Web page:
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Princeton in Caldwell County, Kentucky — The American South (East South Central)
 

Courthouse Burned

 
 
Courthouse Burned Marker (<i>front side</i>) image. Click for full size.
Photographed By Cosmos Mariner, June 7, 2012
1. Courthouse Burned Marker (front side)
Inscription.  
[front side]
Gen. Hylan B. Lyon with 800 men invaded Ky., Dec. 1864, to enforce CSA draft law and divert USA from Nashville. In 23 days he burned seven courthouses used by Union forces. See map on reverse side. US troops fled Princeton as Lyon came from Eddyville. Courthouse burned on Dec. 15. Records saved. Next day, Lyon stopped US force, then moved toward Madisonville.

[back side]
Locations of twenty-two courthouses in Kentucky burned during the Civil War.
• Route of Brig. Gen. Hylan B. Lyon December 1864
• Courthouses burned on Lyon's Raid
• Other courthouses which were burned as an incident to the war
 
Erected 1963 by Kentucky Historical Society and Kentucky Department of Highways. (Marker Number 579.)
 
Topics and series. This historical marker is listed in this topic list: War, US Civil. In addition, it is included in the Kentucky Historical Society series list. A significant historical month for this entry is December 1864.
 
Location. 37° 6.557′ N, 87° 52.925′ W. Marker is in Princeton, Kentucky, in Caldwell
Courthouse Burned Marker (<i>back side</i>) image. Click for full size.
Photographed By Cosmos Mariner, June 7, 2012
2. Courthouse Burned Marker (back side)
Click or scan to see
this page online
County. Marker is at the intersection of East Market Street (U.S. 62) and North Harrison Street (Kentucky Route 293), on the left when traveling west on East Market Street. Marker is located in the northwest corner of Court Square in front of the Caldwell County Courthouse. Touch for map. Marker is at or near this postal address: 100 East Market Street, Princeton KY 42445, United States of America. Touch for directions.
 
Other nearby markers. At least 8 other markers are within walking distance of this marker. Black Patch War (within shouting distance of this marker); County Named, 1809 (within shouting distance of this marker); William Prince, 1752-1810 / Founder of Princeton (about 500 feet away, measured in a direct line); Shandy Hall (Princeton) (about 500 feet away); Trail of Tears (about 600 feet away); a different marker also named Shandy Hall (Princeton) (about 600 feet away); Ogden Memorial United Methodist Church (about 800 feet away); Princeton First Baptist Church (approx. 0.2 miles away). Touch for a list and map of all markers in Princeton.
 
Related markers. Click here for a list of markers that are related to this marker. Twenty-two Kentucky courthouses were burned during the Civil War.
 
Also see . . .
1. Courthouses Burned During the Civil War.
The greatest "courthouse burning spree" was conducted by Gen. Hylan B. Lyon, a native of Eddyville. He invaded Kentucky with 800 men in December, 1864, to recruit Confederate soldiers, secure supplies and divert forces from the defense of Nashville which was under attack. Lyon and his forces arrived at Princeton on Dec. 15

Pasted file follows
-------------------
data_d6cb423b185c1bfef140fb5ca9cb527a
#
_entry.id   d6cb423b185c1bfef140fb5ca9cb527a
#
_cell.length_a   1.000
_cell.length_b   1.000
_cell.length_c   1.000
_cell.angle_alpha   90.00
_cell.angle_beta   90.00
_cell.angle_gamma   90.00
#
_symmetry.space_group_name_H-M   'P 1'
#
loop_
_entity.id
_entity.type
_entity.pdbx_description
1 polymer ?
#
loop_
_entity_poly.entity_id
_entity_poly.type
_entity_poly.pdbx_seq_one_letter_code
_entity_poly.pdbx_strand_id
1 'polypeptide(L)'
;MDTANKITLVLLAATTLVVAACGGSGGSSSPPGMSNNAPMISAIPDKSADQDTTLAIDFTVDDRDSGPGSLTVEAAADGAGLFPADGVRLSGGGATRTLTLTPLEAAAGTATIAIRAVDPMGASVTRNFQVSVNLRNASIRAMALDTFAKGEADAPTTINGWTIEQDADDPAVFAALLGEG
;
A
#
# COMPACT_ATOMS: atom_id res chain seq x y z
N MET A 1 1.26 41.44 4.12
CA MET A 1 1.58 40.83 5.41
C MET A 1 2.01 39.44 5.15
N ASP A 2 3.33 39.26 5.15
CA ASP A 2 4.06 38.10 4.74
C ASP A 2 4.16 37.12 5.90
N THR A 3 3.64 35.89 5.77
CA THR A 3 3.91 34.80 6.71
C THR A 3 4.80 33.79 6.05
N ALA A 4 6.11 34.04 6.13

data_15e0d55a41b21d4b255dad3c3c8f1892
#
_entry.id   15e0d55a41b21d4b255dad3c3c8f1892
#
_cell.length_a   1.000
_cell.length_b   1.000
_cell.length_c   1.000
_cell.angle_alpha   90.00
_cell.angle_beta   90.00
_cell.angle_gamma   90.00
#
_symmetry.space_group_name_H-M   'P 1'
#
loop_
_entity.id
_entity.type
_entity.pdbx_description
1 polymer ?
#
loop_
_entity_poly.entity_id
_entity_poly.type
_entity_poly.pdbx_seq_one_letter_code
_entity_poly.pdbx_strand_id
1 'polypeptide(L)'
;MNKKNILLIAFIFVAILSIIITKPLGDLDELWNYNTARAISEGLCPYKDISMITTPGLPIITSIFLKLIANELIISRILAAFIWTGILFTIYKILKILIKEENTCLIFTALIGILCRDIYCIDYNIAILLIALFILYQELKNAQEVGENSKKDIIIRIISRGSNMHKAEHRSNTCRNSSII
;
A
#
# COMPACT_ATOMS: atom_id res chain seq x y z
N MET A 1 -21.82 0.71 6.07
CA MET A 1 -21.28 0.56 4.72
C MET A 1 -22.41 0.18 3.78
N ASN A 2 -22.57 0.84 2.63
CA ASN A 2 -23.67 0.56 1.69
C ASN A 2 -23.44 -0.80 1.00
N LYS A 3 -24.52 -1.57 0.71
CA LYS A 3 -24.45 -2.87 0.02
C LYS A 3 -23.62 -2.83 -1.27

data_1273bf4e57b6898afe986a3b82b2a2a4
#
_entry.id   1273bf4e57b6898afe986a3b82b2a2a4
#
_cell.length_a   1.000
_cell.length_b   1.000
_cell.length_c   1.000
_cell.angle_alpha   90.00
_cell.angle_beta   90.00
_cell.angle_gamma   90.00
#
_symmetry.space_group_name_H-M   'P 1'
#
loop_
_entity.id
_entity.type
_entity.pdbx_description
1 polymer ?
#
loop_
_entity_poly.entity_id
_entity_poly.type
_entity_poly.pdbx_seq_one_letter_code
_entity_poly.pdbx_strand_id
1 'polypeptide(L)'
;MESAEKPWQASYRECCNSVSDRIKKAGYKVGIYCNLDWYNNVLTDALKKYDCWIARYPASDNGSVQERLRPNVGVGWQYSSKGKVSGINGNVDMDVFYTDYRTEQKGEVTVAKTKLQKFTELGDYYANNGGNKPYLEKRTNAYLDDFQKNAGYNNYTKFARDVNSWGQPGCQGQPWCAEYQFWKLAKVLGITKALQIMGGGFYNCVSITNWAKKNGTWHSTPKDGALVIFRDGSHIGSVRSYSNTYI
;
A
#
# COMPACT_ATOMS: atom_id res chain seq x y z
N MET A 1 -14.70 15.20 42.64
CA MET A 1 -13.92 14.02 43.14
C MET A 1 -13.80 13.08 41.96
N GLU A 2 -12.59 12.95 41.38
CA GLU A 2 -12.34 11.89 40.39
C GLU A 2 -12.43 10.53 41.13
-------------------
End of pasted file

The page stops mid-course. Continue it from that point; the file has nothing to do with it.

Courthouse Burned Marker (<i>corner view</i>) image. Click for full size.
Photographed By Cosmos Mariner, June 7, 2012
3. Courthouse Burned Marker (corner view)
(Northwest corner of Caldwell County Courthouse in the background.)
where, as the general said in a report, "I burned the courthouse and annoyed the people." (Submitted on November 26, 2014, by Cosmos Mariner of Cape Canaveral, Florida.) 

2. Hylan Benton Lyon.
Civil War Confederate Brigadier General. Born in Caldwell County, Kentucky, he graduated from West Point in 1856, was commissioned an officer in the US Army 3rd Artillery and fought in the Indian wars on the frontier. At the start of the Civil War, he resigned his commission and raised a company in the Confederate 3rd Kentucky Infantry. (Submitted on November 26, 2014, by Cosmos Mariner of Cape Canaveral, Florida.) 

3. Hyland B. Lyon Burned Kentucky Courthouses. (Submitted on November 26, 2014, by Cosmos Mariner of Cape Canaveral, Florida.)
 
Courthouse Burned Marker (<i>corner view, back side</i>) image. Click for full size.
Photographed By Cosmos Mariner, June 7, 2012
4. Courthouse Burned Marker (corner view, back side)
(Northwest corner of Caldwell County Courthouse in the background.)
Confederate Soldiers Monument image. Click for full size.
Photographed By Cosmos Mariner, June 7, 2012
5. Confederate Soldiers Monument
(Southeast corner of Caldwell County Courthouse grounds, facing West Main Street.)

C.S.A.
In memory of Confederate Soldiers and the cause for which they fought 1861-1865
Erected by Tom Johnson Chapter U.D.C
Our heros deeds and hard won fame will live
1912
Caldwell County Veterans Memorial image. Click for full size.
Photographed By Cosmos Mariner, June 7, 2012
6. Caldwell County Veterans Memorial
1866 Flag Pole Base image. Click for full size.
Photographed By Cosmos Mariner, June 7, 2012
7. 1866 Flag Pole Base
(Flag pole base commemorating 1866 courthouse.)
Caldwell County Courthouse (<i>south entrance</i>) image. Click for full size.
Photographed By Cosmos Mariner, June 7, 2012
8. Caldwell County Courthouse (south entrance)
 
 
Credits. This page was last revised on April 13, 2021. It was originally submitted on November 26, 2014, by Cosmos Mariner of Cape Canaveral, Florida. This page has been viewed 621 times since then and 28 times this year. Last updated on November 26, 2014, by Cosmos Mariner of Cape Canaveral, Florida. Photos:   1, 2, 3, 4, 5, 6, 7, 8. submitted on November 26, 2014, by Cosmos Mariner of Cape Canaveral, Florida. • Bill Pfingsten was the editor who published this page.

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May. 21, 2022